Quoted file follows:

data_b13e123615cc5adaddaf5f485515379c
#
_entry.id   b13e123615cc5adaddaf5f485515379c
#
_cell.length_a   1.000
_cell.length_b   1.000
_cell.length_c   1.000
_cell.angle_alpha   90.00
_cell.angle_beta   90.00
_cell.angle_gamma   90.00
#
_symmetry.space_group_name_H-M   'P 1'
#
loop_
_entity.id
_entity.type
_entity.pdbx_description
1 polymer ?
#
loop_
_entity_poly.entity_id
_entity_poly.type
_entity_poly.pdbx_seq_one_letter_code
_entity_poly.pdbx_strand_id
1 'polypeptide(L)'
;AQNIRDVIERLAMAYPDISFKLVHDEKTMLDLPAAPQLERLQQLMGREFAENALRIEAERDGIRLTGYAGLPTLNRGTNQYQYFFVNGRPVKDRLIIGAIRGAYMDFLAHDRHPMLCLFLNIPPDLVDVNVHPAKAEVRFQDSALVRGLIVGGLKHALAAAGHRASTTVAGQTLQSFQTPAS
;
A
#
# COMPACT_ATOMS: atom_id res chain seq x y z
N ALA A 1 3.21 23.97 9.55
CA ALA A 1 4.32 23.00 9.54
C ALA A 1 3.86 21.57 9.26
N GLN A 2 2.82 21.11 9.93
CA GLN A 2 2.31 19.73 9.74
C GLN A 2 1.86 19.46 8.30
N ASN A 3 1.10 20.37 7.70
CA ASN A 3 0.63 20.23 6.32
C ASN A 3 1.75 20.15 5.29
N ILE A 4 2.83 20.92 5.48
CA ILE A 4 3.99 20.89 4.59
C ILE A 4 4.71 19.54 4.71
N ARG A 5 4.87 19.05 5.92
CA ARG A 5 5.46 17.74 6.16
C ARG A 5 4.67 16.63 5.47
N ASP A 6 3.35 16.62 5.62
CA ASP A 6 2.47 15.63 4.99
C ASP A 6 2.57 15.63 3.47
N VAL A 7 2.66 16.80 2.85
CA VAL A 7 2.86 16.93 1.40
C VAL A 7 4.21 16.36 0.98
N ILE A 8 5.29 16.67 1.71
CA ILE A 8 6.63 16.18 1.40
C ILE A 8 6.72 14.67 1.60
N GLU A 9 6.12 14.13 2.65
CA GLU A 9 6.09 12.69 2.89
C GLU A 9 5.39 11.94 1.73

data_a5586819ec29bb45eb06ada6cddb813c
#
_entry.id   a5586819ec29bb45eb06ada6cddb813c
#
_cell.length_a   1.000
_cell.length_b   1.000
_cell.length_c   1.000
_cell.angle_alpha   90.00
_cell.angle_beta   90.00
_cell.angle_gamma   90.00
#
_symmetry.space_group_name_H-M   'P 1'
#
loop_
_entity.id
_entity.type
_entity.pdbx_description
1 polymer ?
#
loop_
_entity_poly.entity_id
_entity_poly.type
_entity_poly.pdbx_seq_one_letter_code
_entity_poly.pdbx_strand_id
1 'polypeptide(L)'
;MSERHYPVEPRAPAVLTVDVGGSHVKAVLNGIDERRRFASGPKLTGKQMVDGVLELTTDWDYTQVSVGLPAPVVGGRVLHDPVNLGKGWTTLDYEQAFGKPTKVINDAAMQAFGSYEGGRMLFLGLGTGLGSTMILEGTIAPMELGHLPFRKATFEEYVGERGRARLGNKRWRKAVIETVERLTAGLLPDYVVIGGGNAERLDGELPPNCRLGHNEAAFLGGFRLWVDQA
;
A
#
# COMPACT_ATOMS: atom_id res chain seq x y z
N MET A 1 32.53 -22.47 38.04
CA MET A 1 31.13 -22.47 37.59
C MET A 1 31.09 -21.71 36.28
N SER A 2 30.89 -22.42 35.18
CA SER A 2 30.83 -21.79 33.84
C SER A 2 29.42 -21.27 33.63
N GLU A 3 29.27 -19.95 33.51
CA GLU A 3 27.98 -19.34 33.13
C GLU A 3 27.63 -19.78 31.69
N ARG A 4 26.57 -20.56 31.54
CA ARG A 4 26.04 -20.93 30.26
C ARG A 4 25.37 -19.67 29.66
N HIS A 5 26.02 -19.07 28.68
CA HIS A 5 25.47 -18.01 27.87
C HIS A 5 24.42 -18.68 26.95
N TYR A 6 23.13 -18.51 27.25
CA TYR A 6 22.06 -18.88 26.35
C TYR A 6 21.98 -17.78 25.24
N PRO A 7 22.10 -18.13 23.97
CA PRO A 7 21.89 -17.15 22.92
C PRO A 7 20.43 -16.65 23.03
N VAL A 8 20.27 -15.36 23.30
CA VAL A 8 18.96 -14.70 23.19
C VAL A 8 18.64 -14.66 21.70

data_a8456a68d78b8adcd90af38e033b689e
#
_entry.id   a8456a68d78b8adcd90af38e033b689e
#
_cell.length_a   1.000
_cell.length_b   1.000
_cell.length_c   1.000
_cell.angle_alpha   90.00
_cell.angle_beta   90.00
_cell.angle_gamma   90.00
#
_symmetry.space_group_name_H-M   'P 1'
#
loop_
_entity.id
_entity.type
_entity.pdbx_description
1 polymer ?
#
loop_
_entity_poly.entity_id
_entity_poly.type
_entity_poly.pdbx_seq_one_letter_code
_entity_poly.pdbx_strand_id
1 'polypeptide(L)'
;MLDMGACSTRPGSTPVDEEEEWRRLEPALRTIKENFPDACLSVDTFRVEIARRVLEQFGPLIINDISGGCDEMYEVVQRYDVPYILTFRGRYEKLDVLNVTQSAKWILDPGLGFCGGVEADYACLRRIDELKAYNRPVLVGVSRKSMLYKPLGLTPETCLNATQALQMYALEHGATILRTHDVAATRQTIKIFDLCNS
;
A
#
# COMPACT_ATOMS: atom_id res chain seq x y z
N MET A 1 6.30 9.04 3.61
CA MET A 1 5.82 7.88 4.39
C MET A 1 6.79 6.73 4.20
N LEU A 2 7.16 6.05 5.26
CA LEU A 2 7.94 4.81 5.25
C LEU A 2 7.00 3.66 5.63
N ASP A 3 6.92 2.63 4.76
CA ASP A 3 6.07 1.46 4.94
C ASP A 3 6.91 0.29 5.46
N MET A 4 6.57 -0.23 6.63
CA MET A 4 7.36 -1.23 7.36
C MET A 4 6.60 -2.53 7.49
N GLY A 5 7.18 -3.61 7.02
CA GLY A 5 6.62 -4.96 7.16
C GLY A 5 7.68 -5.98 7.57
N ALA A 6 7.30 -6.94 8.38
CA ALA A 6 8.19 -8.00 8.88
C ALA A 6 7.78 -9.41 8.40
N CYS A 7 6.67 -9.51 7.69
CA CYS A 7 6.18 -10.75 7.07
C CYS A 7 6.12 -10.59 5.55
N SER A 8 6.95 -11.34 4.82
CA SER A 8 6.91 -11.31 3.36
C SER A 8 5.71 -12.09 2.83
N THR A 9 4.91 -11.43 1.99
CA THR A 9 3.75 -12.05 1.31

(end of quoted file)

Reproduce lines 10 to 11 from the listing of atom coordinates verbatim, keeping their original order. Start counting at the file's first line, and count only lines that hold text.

_cell.angle_gamma   90.00
#